This interview was posted to Valentina Escobar-Gonzalez’s blog -Valentina’s Equine News whose link can be found at the end of this interview.How would you describe your latest film to the equestrian community, Wild Horses in Winds of Change?
If people love horses they will be moved by this film, even if it challenges some of their belief systems. I hope it inspires more people to love horses and become part of a return of a horse culture. I’m not part of the equestrian community now, but both my Granddad’s were true grit cowboys who claimed the best days of their lives were on the back of broncs. — so a love for wild horses seems to be in my DNA.
Is there a particular reason why you decided to do this film?
The film began following mustang adoption stories. As I began researching the issue, I knew I wouldn’t be able to turn my back on the wild horse cause.
What surprised you about completing this film?
I wasn’t sure I would make this documentary because I couldn’t wrap around any great solutions. I like happy endings, not tragedies. So, while I was researching and filming I was posting little youtube videos about adoptions, round ups, mustang trainings and so on. Two years into the project I put together a rough cut of about 20 minutes of the interviews and footage in an attempt to find funding. About one month later, at a truly low point for me, I received an invitation for my film to have a world premiere at the Egyptian Theater in Hollywood via ARTIVIST Film Festival. They said they received the film by mysterious circumstances and had to google me to find my contact information. An anonymous person sent them one of the rough cut screener copies circulating. Since I’m a person who looks for signs of what direction I’m supposed to go next, I took this invitation as an important one since ARTIVIST Film Festival honors films dedicated to art and activism. They had screened my film as a “short” because it was only a 20 min cut at that point. So when I asked how long my film was, they told me the max it could be for their programming was thirty minutes. I had 300 hours of footage and interviews that I imagined making a series with but since this offer was in front of me, I decided it was destined to be.
Many individuals think that the thought of rounding up horses is a great idea, what are your thoughts?
Round ups by helicopter are brutal and inhumane. When I began the film I was under the impression that the BLM knew their wild horses and hired horse specialists to manage them and cull the weak and injured. Although my research and interviews were indicating otherwise – I needed to attend a round up, interview BLM employees and witness the look of fear and betrayal in the eyes of the horses as everything they knew and loved were callously ripped from them.
Do you mind when others think that your movies are controversial such as your first move about local sustainable agriculture?
My first film Heart & Soil, about local agriculture isn’t in my opinion anywhere as controversial as the wild horse film. Of course there is a lot wrong with the industrial food system but I chose to stay mostly on the sunny side of the fence and highlight the farmers dedicated to local agriculture. Heart & Soil is a family film that is over-all upbeat. Since I’ve been a vegetarian all my life I wondered why I was making a film that included animal husbandry – but as journalist I felt like the story unfolded as the animals were raised in optimally good circumstances and all were given a fast and painless death. Most people will always choose to eat meat, so at the very least I wanted to raise awareness about the ethical responsibility meat eaters should have toward the lives they raise for food and profit.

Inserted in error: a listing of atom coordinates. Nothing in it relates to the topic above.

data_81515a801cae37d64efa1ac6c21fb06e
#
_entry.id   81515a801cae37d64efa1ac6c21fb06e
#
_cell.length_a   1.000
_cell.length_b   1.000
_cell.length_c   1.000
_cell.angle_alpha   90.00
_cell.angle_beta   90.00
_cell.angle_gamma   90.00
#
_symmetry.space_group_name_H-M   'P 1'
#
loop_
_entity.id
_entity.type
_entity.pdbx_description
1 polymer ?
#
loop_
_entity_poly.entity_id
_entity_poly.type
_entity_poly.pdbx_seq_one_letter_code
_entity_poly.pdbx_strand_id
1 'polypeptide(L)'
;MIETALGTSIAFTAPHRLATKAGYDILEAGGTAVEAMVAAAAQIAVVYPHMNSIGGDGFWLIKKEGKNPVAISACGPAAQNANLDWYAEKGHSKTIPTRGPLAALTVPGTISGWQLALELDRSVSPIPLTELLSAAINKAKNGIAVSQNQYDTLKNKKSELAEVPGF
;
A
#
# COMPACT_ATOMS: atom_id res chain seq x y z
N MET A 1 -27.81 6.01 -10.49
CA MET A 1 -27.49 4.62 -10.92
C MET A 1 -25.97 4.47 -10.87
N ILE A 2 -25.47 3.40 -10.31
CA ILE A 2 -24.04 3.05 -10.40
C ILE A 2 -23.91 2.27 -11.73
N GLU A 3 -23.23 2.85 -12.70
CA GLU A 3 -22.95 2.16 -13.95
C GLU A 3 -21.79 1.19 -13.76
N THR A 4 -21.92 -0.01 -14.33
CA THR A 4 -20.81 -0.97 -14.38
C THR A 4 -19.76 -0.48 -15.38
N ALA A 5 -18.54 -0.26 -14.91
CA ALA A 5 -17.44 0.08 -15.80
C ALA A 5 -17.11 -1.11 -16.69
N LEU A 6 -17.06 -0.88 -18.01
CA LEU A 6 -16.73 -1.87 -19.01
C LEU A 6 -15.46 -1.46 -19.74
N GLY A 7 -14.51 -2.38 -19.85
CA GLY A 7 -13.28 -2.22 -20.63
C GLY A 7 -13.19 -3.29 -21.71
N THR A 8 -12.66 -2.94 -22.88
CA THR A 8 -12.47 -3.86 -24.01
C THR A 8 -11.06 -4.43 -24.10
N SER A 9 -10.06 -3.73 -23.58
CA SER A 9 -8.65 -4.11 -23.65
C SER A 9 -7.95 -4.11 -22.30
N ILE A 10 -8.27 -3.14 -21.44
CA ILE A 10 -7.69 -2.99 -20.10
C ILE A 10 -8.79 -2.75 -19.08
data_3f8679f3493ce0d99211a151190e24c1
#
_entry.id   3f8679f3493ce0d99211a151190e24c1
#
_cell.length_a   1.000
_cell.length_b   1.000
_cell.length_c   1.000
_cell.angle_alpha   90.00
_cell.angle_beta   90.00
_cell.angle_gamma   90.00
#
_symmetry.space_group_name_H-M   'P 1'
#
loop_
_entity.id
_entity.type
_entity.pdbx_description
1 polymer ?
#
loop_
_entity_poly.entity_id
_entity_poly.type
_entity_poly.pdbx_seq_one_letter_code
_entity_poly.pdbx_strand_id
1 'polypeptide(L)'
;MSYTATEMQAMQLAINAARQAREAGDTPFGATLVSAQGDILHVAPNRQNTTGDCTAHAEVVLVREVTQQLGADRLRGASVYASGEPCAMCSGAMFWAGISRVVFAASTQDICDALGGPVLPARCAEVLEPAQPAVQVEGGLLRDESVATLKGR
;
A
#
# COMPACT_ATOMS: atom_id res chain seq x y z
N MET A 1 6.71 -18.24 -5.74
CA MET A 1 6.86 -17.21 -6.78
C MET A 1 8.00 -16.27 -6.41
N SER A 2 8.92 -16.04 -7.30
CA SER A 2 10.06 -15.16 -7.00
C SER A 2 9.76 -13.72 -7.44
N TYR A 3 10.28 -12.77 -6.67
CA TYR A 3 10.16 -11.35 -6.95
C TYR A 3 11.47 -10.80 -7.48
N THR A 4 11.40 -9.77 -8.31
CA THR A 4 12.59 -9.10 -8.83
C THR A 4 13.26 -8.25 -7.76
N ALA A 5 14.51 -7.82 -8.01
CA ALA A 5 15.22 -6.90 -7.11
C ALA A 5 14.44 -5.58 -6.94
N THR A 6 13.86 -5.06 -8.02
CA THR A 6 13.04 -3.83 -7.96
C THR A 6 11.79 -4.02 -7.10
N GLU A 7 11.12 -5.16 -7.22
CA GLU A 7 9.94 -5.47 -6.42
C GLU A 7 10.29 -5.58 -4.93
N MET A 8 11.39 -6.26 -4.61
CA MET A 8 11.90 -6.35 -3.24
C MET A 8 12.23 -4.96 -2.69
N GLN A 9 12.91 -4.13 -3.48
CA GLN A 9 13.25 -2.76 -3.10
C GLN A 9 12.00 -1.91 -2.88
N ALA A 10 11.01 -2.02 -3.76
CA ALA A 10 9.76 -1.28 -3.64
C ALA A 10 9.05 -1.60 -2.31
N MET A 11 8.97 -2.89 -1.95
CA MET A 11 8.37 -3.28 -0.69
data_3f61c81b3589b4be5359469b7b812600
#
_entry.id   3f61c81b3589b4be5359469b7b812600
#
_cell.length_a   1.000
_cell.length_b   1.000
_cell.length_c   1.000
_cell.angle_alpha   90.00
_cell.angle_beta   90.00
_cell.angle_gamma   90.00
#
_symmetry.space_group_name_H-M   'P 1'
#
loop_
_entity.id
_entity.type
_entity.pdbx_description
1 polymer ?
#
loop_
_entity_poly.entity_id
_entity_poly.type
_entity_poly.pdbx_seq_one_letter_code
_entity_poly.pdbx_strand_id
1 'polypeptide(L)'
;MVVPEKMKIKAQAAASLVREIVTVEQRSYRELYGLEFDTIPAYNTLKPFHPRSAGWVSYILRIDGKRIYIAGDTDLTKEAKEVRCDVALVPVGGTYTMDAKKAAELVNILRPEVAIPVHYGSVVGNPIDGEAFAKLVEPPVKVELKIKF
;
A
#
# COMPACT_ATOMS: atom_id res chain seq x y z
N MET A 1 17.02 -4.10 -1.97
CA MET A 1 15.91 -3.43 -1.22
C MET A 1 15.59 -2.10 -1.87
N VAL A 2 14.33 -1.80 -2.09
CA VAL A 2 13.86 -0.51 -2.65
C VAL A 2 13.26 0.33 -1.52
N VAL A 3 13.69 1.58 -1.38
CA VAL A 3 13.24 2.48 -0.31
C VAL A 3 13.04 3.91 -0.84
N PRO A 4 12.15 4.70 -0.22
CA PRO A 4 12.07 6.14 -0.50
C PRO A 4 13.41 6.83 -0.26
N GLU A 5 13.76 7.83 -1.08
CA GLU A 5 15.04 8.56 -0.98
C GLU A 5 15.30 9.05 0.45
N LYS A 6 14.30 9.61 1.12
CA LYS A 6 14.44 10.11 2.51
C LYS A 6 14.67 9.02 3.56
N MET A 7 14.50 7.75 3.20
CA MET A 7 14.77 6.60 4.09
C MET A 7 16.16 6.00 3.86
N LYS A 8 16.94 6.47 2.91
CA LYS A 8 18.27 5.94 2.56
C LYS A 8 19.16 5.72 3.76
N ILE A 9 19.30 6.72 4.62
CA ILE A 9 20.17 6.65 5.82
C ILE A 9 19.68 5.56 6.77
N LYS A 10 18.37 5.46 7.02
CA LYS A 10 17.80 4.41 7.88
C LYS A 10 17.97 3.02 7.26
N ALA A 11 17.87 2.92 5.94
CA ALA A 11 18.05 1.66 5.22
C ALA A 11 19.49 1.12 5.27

Describe this past year since filming Wild Horses in Winds of Change, have you been more involved with the mustangs?
I am mystified by horses. I love smelling them and feeling the warmth of their chi and heart beat. I visit the mustangs whose adopter got me into the film. I’ can send a couple pics of them with me if you’re interested. The buck skin colt was adopted first by Claude Steelman a well – known wild life photographer. (wildshots.com) , We then searched together for a companion for his colt. He decided on a gelding that was rescued from the Three Strikes ranch in Nebraska because he thought he would be a good riding horse and of course he liked his color and confirmation. Cisco has suffered too much abuse and betrayal and likely has PTSD. He easily spooks when he’s ridden but is a real sweetie as a companion. I saw so many mustangs who didn’t live up to their naive owners expectations. They’re passed, like juvenile delinquents from one owner to another until eventually they end up on skid roe/ sale barn bound for slaughter. Mustangs need to be trained by skillful, caring and experienced trainers and I didn’t want to make a film that inspired any joe to empty their piggy bank to adopt one.
Do you love animals more than people?
Do you have any philosophies that you live by?
You write lots of poetry, if you can wrote a poem about your life, what would you call it?
“No one needs a poet, but I , who without nature’s beauty could not breathe.”